(NaturalNews) Countless moms have told their children to eat their veggies -- especially carrots -- in order to help their eyesight. It turns out that "old wives' tale" is actually sound science. According to a study just published in the Journal of Food Science, a publication of the Institute of Food Technologists, the phytonutrients known as carotenoids not only may prevent age-related eye diseases but they've also been found to improve vision.
Carotenoids are the yellow, orange, and red pigments synthesized by plants and found in many colored vegetables and fruits. Some of the most common carotenoids found in plant-rich diets include alpha-carotene, beta-carotene, beta-cryptoxanthin, lutein, zeaxanthin, and lycopene.
Scientists from the University of Georgia evaluated data from multiple studies to investigate the effects of two carotenoids, lutein and zeaxanthin, on visual performance. These particular carotenoids have been shown to play an important role in human vision, including helping to keep the retina healthy. The light-sensitive layer of tissue at the back of the inner eye, the retina works much like film in a camera and is critical for good eyesight. Images that come through the lens of the eye are focused on the retina which then converts these images to electric signals and sends them along the optic nerve to the brain.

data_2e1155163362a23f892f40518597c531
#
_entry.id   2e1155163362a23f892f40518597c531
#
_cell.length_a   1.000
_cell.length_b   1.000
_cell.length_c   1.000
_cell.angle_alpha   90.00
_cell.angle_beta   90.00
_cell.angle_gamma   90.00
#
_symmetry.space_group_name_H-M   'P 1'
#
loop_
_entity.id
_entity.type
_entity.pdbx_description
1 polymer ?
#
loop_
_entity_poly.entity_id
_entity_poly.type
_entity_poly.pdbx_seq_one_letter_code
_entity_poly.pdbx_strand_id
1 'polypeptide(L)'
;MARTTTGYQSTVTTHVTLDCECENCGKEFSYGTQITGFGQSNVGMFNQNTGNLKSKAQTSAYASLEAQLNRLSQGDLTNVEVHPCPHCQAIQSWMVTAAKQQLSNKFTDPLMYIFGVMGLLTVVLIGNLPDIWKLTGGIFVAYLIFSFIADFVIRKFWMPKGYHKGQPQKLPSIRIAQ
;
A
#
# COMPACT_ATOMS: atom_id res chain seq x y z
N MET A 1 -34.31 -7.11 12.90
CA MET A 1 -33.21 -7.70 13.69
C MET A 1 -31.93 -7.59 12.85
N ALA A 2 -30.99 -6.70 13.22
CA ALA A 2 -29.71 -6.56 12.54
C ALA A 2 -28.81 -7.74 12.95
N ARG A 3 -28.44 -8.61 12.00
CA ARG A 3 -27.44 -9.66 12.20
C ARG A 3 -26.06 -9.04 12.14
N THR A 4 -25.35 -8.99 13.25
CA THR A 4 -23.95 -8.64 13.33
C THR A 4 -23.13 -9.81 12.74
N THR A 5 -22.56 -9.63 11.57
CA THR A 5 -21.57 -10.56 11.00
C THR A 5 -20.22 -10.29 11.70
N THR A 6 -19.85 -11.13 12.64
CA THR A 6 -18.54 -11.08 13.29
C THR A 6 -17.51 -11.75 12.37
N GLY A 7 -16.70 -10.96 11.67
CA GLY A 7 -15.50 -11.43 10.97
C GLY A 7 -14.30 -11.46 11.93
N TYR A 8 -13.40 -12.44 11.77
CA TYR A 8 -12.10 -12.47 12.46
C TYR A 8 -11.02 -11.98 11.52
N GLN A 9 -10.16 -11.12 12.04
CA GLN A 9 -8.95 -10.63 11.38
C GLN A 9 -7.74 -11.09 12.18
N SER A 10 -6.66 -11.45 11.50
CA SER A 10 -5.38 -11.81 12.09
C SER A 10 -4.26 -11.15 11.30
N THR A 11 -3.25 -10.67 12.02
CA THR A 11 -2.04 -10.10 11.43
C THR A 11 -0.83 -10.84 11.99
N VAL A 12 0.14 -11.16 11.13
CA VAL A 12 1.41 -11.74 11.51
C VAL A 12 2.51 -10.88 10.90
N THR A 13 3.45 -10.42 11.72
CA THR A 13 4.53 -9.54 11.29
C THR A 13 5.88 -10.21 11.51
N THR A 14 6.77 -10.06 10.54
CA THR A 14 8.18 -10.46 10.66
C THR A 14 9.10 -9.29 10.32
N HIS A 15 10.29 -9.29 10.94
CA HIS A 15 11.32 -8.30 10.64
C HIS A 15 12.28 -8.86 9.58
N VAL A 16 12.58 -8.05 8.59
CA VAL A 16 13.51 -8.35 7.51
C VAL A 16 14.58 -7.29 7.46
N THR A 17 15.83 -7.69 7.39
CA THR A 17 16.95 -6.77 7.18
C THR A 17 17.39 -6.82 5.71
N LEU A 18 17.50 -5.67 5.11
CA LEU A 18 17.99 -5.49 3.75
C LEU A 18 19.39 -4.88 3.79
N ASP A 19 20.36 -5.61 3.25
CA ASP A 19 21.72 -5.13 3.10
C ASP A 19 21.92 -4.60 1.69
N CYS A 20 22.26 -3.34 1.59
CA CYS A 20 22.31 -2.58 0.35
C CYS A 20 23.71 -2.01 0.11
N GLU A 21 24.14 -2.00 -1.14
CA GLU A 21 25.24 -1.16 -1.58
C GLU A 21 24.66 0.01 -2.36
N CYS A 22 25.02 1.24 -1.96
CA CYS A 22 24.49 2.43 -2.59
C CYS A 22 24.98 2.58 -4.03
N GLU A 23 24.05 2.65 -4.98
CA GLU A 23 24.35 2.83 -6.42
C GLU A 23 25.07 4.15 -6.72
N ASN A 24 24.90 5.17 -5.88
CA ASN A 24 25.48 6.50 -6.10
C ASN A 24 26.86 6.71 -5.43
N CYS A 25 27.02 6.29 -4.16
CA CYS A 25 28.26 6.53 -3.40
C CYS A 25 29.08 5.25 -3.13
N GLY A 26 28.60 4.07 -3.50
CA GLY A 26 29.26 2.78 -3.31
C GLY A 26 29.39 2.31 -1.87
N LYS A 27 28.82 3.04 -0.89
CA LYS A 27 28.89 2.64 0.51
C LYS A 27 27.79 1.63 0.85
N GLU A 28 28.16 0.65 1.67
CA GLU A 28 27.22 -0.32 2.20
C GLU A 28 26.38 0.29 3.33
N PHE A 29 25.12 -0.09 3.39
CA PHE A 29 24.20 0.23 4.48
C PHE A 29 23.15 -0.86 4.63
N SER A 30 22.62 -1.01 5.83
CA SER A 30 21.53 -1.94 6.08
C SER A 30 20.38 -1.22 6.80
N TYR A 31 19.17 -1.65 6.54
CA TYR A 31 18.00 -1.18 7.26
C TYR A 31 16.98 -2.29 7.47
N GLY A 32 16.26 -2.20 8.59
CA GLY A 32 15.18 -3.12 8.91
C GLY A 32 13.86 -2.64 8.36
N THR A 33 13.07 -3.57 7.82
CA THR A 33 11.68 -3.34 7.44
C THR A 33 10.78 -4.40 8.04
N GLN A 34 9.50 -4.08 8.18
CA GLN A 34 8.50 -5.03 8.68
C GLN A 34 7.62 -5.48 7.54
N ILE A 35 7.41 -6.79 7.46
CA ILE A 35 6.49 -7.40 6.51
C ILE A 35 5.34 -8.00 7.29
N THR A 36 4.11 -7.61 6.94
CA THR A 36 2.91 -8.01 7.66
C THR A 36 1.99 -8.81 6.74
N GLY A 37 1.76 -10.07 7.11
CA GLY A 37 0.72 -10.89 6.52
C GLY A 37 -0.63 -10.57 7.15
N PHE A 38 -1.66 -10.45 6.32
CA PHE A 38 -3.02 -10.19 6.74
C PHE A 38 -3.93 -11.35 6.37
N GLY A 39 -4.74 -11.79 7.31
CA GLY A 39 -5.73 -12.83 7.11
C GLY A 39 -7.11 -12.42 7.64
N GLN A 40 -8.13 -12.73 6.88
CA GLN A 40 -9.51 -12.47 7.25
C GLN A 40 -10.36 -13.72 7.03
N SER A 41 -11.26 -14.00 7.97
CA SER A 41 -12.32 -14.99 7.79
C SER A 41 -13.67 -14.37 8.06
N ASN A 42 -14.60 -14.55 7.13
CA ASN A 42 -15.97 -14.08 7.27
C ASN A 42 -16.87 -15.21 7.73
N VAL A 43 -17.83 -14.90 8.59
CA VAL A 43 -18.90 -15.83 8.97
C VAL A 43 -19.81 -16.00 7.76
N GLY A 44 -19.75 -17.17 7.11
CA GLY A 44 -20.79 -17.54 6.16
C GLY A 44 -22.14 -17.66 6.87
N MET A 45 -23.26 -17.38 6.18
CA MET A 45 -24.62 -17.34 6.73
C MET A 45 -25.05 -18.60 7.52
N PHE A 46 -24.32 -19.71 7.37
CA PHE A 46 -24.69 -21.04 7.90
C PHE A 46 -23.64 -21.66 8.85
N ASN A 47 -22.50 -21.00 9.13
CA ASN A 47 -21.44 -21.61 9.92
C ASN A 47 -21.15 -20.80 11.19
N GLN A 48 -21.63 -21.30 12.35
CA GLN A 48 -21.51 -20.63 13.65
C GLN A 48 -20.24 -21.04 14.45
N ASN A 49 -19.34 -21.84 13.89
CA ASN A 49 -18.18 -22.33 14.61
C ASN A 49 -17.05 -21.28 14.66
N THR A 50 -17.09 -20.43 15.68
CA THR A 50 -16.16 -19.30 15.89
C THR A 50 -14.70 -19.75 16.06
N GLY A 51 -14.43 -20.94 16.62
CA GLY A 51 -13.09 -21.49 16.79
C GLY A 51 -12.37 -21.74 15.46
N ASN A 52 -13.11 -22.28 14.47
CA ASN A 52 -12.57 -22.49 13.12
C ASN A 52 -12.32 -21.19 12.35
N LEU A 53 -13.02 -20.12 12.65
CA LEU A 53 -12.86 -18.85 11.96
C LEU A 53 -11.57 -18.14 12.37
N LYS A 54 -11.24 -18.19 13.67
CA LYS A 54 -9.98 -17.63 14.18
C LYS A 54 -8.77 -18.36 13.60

Dr. Billy R. Hammond Jr. and his research team concluded that lutein and zeaxanthin have specific beneficial effects on visual performance. Their study found lutein and zeaxanthin can reduce disability and discomfort from glare, enhance contrast, and increase the visual range. Simply put, the phytonutrients improve vision. In addition, the carotenoids were found to reduce recovery time from photostress (how long it takes the retina to return to normal function after exposure to a flash of light). In a study published last year, Dr. Hammond Jr. also reported that adequate intake of lutein and zeaxanthin early in life could help the development of a healthy, normal visual system in children.
In a statement to the media, Dr. Hammond Jr. noted the effects of lutein and zeazanthin are important because "it is clear that they could potentially improve vision through biological means. For example, a study conducted in 2008 suggests that the pigments protect the retina and lens and perhaps even help prevent age-related eye diseases such as macular degeneration and cataract."
As NaturalNews has previously reported, researchers have recently documented that a host of foods and nutrients may protect eye health and vision. For example, fish, nuts and olive oil have been found to prevent help prevent age-related blindness (http://www.naturalnews.com/026369_olive_oil_...).